What I really crave is the actual ride, but my distaste of all that is peculiar to snowboarding and the accompanying quest to understand it in no way lessens my urge to possess the knowledge. The Nitro team is a varied group-different backgrounds, strengths, and styles. There are plenty of stupid jokes, partying, aerials on the hill, hotels, bad flights, strip joints, and all the other shit that goes along with this game, but the really interesting part of the story is the motivation behind it all. The clock ticks so f-king loud, I hear it like a scream from inside my head. What are we doing?

For two straight days we awoke to the sound of pouring rain. It pounded hard on the straight, flat streets. Computer dial-up problems forbade Internet use, the eight-hour time difference screwed with my head on phone calls. It felt like the trip hadn’t even started. Finally, the rain stopped, and with a call to Gallup, we encouraged the troops to check out a gorge called Parnatchklamm.

Snowboarders are often hard to motivate, especially if they can’t remember how they got to bed the night before-but we got out there. A short hike brought us into the mouth of a rugged ravine. Hand-dug tunnels wind through the rock walls cut by the river-water rushing by below and dripping from overhead. It was a half-mile past the Olympic stadium, where the Nordic jumps stand sealed in time since the Winter Games of 1978. Gallup and I hiked up through the mist and came to a turnaround that looped back over the ravine and ended up on a hillside pasture that looked straight out of The Sound Of Music. We sat at a little biergarten and had a warm one, the only way they serve them in Germany. A short down hike brought us past a few farmhouses with chickens, ducks, and goats-all along the way, neatly stacked woodpiles.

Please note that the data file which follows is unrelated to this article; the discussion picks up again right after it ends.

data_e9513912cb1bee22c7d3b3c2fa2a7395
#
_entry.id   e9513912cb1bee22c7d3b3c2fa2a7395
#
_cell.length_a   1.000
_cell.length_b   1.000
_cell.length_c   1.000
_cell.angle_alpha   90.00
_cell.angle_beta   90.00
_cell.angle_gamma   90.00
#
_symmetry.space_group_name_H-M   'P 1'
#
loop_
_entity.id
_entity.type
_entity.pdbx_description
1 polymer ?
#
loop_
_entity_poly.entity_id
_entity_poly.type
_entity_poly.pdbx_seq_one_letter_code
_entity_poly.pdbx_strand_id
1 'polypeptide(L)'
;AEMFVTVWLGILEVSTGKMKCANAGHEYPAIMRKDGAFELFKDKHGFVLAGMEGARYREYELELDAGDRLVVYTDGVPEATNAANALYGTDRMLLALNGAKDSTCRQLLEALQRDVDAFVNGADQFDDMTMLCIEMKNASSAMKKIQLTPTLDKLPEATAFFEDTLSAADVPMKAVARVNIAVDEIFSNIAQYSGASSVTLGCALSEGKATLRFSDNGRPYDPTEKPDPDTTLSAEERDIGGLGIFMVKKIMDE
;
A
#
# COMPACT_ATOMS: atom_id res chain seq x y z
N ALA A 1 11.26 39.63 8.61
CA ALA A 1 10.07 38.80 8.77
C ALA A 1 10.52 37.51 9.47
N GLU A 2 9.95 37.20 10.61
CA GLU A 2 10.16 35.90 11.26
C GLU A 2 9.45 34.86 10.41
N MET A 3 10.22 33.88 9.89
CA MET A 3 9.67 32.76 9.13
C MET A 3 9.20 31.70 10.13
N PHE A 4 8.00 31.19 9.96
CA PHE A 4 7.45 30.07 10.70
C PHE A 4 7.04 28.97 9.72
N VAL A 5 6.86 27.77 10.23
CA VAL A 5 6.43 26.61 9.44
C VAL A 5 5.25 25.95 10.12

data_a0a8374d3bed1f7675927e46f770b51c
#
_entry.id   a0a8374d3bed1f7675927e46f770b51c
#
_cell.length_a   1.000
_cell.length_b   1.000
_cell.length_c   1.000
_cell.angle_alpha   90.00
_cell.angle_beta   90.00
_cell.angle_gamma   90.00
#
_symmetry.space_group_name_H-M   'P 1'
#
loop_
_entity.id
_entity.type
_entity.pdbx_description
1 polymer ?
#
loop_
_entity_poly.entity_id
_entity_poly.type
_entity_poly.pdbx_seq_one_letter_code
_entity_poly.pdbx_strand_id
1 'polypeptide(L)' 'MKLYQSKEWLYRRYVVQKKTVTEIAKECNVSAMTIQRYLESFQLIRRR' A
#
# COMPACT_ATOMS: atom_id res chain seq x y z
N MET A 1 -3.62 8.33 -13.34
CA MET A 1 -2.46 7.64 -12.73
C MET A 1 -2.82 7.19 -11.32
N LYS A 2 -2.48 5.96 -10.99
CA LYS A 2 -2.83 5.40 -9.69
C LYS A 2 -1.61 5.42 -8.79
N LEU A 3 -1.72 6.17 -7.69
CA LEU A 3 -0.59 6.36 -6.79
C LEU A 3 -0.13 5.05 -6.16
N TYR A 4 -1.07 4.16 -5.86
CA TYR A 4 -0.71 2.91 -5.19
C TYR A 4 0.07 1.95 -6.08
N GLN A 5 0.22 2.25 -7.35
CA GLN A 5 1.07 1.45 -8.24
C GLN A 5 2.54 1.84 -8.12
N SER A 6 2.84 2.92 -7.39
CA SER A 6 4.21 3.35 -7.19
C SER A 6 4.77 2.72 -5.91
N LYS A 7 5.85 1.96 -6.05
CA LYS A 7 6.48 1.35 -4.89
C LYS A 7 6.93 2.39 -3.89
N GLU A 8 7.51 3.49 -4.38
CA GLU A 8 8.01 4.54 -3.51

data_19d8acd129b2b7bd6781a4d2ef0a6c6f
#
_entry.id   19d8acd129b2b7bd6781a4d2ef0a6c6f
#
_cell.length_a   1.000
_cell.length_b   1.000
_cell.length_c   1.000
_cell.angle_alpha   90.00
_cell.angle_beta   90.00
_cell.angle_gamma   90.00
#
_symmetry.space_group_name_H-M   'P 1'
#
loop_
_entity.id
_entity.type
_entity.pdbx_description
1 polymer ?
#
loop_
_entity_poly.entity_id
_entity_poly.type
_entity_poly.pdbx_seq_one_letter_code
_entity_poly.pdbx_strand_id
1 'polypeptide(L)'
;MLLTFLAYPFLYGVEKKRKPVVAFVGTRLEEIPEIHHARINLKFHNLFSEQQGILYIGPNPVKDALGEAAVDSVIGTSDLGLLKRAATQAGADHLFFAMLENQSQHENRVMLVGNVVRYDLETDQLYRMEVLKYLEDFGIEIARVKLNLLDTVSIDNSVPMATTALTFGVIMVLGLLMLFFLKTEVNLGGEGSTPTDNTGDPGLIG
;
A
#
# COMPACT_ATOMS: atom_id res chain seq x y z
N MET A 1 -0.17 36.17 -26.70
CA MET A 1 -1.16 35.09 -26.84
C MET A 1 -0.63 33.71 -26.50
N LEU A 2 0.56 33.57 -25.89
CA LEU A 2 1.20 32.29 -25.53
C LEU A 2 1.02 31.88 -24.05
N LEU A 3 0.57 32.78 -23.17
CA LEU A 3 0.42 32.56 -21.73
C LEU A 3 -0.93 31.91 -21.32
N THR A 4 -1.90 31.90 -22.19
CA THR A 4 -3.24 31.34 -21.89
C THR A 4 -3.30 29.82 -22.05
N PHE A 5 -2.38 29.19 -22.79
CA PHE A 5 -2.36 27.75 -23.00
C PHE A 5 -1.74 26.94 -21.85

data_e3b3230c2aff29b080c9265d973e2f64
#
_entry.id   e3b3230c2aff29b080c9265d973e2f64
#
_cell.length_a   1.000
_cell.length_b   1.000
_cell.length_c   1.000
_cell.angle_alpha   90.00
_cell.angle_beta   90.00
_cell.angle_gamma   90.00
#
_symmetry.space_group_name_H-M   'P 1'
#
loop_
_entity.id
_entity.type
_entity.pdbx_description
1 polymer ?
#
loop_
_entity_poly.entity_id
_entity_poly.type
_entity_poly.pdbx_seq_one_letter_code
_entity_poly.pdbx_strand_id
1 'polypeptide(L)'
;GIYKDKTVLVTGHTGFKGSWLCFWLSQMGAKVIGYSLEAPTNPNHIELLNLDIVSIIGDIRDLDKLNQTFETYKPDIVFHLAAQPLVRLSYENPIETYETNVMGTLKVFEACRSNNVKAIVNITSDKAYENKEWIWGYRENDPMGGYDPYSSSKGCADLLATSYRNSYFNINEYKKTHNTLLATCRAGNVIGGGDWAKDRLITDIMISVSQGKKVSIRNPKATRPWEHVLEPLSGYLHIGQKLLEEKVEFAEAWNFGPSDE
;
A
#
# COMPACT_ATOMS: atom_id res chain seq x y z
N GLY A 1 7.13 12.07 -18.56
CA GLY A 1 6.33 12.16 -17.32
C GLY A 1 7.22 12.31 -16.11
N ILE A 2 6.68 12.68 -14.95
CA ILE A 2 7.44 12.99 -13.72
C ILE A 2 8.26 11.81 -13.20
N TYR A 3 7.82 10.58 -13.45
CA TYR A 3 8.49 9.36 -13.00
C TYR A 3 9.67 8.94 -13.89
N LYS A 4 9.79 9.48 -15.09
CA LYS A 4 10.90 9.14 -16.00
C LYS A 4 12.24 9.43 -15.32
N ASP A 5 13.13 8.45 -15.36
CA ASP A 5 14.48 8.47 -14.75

Day FivBR>Central Africa is deep in the rainy season, which will flood the countryside for months. Palestinians and Israelis battle for the sandy Gaza strip. In South America drug lords bomb each other in macho territorial feuds. And here I sit, waiting for the sun to come out in Germany so I can return home and tell the world how cool snowboarding is. Whoa, a little heavy there. Too much CNN maybe. If only there were porn channels in this place, I’d be all set.